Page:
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Mismatch: How Affirmative Action Hurts Students It's Intended to Help, and Why Universities Won't Admit Itby Richard Sander
Synopses & Reviews
The debate over affirmative action has raged for over four decades, with little give on either side. Most agree that it began as noble effort to jump-start racial integration; many believe it devolved into a patently unfair system of quotas and concealment. Now, with the Supreme Court set to rule on a case that could sharply curtail the use of racial preferences in American universities, law professor Richard Sander and legal journalist Stuart Taylor offer a definitive account of what affirmative action has become, showing that while the objective is laudable, the effects have been anything but.
Sander and Taylor have long admired affirmative actions original goals, but after many years of studying racial preferences, they have reached a controversial but undeniable conclusion: that preferences hurt underrepresented minorities far more than they help them. At the heart of affirmative actions failure is a simple phenomenon called mismatch. Using dramatic new data and numerous interviews with affected former students and university officials of color, the authors show how racial preferences often put students in competition with far better-prepared classmates, dooming many to fall so far behind that they can never catch up. Mismatch largely explains why, even though black applicants are more likely to enter college than whites with similar backgrounds, they are far less likely to finish; why there are so few black and Hispanic professionals with science and engineering degrees and doctorates; why black law graduates fail bar exams at four times the rate of whites; and why universities accept relatively affluent minorities over working class and poor people of all races.
Sander and Taylor believe it is possible to achieve the goal of racial equality in higher education, but they argue that alternative policies—such as full public disclosure of all preferential admission policies, a focused commitment to improving socioeconomic diversity on campuses, outreach to minority communities, and a renewed focus on K-12 schooling —will go farther in achieving that goal than preferences, while also allowing applicants to make informed decisions. Bold, controversial, and deeply researched, Mismatch calls for a renewed examination of this most divisive of social programs—and for reforms that will help realize the ultimate goal of racial equality.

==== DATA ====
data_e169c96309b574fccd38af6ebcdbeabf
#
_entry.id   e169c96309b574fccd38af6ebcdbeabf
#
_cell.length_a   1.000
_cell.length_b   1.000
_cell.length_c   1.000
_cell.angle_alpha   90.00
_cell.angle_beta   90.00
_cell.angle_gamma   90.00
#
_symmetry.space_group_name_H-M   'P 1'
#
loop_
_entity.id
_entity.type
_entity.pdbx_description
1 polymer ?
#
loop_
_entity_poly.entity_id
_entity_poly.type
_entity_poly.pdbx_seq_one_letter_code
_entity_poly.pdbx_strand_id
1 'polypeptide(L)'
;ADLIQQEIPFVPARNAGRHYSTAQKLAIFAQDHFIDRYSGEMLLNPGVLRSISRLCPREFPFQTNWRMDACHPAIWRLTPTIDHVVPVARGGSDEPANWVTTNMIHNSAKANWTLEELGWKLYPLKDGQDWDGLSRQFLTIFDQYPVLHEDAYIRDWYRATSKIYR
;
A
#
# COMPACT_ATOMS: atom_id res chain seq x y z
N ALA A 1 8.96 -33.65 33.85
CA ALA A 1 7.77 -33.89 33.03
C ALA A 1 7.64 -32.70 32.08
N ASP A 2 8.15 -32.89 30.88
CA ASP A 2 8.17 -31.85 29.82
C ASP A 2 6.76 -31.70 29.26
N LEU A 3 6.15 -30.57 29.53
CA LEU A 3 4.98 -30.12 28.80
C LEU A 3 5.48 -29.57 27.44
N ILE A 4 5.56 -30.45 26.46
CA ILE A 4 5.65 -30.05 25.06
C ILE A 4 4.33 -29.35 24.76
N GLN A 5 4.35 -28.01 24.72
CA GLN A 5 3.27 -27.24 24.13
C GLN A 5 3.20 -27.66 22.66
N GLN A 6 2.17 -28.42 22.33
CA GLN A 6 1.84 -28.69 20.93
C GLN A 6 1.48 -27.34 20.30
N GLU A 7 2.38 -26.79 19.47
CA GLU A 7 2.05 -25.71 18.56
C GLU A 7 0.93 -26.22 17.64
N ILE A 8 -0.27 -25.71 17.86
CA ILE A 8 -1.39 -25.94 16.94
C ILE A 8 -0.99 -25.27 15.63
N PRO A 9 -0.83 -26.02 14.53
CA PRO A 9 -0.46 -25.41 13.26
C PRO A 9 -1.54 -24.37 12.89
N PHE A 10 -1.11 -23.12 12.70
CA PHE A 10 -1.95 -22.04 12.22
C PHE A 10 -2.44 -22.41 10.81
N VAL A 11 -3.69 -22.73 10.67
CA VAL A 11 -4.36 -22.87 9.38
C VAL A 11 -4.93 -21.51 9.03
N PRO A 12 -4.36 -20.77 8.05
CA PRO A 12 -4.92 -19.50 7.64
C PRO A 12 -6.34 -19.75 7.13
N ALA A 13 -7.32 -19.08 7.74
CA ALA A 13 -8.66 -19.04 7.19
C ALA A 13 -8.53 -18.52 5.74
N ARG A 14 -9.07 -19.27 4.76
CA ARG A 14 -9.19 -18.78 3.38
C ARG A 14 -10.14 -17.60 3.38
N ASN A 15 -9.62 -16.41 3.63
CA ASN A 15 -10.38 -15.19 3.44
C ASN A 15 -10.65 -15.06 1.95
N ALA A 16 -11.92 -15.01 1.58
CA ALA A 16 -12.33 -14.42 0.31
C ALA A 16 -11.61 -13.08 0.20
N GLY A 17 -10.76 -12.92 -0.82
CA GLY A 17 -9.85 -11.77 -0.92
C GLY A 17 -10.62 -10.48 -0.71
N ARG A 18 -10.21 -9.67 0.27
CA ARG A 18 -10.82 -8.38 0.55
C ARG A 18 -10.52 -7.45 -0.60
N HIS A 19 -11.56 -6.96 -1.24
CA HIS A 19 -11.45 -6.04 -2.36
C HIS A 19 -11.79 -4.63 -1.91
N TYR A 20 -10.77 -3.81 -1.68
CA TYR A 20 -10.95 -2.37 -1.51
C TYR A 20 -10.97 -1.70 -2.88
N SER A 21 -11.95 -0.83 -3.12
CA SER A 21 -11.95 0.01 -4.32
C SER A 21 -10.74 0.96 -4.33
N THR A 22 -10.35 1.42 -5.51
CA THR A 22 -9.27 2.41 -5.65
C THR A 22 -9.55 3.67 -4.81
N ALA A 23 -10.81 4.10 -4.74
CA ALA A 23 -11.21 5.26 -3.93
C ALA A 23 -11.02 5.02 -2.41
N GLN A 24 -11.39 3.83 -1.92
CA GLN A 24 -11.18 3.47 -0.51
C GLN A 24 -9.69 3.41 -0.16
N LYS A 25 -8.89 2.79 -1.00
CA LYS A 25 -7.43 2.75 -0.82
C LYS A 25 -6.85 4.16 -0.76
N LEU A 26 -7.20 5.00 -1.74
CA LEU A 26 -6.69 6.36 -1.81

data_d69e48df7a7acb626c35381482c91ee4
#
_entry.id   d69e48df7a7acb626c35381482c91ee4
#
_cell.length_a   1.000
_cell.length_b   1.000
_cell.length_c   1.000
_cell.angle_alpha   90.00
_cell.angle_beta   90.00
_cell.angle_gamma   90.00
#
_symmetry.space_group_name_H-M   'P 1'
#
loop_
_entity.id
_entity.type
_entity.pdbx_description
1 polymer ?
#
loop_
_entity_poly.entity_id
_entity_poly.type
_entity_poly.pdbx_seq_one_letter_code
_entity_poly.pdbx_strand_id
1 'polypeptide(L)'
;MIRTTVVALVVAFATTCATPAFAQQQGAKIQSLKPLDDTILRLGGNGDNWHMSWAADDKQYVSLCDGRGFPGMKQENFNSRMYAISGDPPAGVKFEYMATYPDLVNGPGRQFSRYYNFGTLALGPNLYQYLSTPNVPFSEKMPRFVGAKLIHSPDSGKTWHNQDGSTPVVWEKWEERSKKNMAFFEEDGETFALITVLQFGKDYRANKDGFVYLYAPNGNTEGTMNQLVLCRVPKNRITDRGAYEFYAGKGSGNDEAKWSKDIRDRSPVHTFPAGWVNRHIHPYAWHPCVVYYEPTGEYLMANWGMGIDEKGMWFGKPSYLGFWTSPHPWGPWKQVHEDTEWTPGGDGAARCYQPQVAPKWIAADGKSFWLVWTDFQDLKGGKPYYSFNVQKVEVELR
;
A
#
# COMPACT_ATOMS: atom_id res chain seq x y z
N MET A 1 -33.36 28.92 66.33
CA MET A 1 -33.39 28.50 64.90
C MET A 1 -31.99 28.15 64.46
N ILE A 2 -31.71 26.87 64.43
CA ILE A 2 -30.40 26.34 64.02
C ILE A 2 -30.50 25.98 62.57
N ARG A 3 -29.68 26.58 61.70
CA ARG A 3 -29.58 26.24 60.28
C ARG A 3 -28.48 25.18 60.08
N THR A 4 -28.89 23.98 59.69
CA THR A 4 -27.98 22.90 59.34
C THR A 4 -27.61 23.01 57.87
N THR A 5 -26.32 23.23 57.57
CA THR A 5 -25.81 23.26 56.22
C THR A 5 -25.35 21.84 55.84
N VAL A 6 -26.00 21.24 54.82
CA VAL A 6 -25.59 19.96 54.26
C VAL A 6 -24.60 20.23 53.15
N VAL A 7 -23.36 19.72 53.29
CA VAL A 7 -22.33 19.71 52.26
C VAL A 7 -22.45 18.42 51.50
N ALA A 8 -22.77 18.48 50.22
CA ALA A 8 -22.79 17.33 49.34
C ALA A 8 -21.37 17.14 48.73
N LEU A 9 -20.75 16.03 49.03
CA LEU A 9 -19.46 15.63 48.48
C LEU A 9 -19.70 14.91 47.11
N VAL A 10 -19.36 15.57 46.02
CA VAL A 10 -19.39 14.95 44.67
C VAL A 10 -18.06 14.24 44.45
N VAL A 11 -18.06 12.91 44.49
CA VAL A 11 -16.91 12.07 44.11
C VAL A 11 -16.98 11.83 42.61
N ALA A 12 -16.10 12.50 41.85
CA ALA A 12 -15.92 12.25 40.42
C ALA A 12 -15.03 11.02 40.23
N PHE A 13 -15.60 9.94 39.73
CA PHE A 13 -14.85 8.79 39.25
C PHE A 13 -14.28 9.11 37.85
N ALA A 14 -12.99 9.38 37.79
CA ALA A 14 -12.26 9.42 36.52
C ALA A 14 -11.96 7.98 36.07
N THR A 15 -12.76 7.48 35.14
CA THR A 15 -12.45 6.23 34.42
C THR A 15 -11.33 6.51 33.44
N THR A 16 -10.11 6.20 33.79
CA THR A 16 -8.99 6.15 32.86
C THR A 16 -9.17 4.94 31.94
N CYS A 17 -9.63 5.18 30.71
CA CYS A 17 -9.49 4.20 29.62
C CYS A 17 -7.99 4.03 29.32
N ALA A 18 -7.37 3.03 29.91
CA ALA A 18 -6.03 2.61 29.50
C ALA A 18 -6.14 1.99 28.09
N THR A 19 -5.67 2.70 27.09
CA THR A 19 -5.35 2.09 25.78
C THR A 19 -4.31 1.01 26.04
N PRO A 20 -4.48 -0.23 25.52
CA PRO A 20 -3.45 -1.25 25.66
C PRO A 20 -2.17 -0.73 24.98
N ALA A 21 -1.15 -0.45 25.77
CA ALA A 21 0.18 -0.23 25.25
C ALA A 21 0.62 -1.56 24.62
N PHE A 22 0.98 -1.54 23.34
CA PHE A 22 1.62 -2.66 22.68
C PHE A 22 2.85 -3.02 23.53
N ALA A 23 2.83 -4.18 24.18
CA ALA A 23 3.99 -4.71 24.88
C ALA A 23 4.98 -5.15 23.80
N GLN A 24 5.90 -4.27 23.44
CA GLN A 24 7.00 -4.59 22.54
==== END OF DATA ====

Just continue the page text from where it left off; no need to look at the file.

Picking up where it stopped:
Diversity these days is a hallowed American value, widely shared and honored. Thatand#8217;s a remarkable change from the Civil Rights eraand#151;but does this public commitment to diversity constitute a civil rights victory? What does diversity mean in contemporary America, and what are the effects of efforts to support it?
Ellen Berrey digs deep into those questions in The Enigma of Diversity. Drawing on six years of fieldwork and historical sources dating back to the 1950s, and making extensive use of three case studies from widely varying arenasand#151;housing redevelopment in Chicagoand#8217;s Rogers Park neighborhood, affirmative action in the University of Michiganand#8217;s admissions program, and the workings of the human resources department at a Fortune 500 companyand#151;Berrey explores the complicated, contradictory, and even troubling meanings and uses of diversity as it is invoked by different groups for different, often symbolic ends. In each case, diversity affirms inclusiveness, especially in the most coveted jobs and colleges, yet it resists fundamental change in the practices and cultures that are the foundation of social inequality. Berrey shows how this has led racial progress itself to be reimagined, transformed from a legal fight for fundamental rights to a celebration of the competitive advantages afforded by cultural differences.
Powerfully argued and surprising in its conclusions, The Enigma of Diversity reveals the true cost of the public embrace of diversity: the taming of demands for racial justice.
About the Author
Richard H. Sander is a law professor and economist at UCLA who worked as a community organizer on Chicago's South Side, a civil rights activist in Los Angeles, and is a well-known scholar on race and higher education. He lives in Los Angeles.
Stuart Taylor, Jr., a former New York Times Supreme Court reporter and co-author of the critically acclaimed Until Proven Innocent, is a National Journal contributor and Brookings fellow. He has long been one of the nations leading legal journalists. He lives in Washington, D.C.
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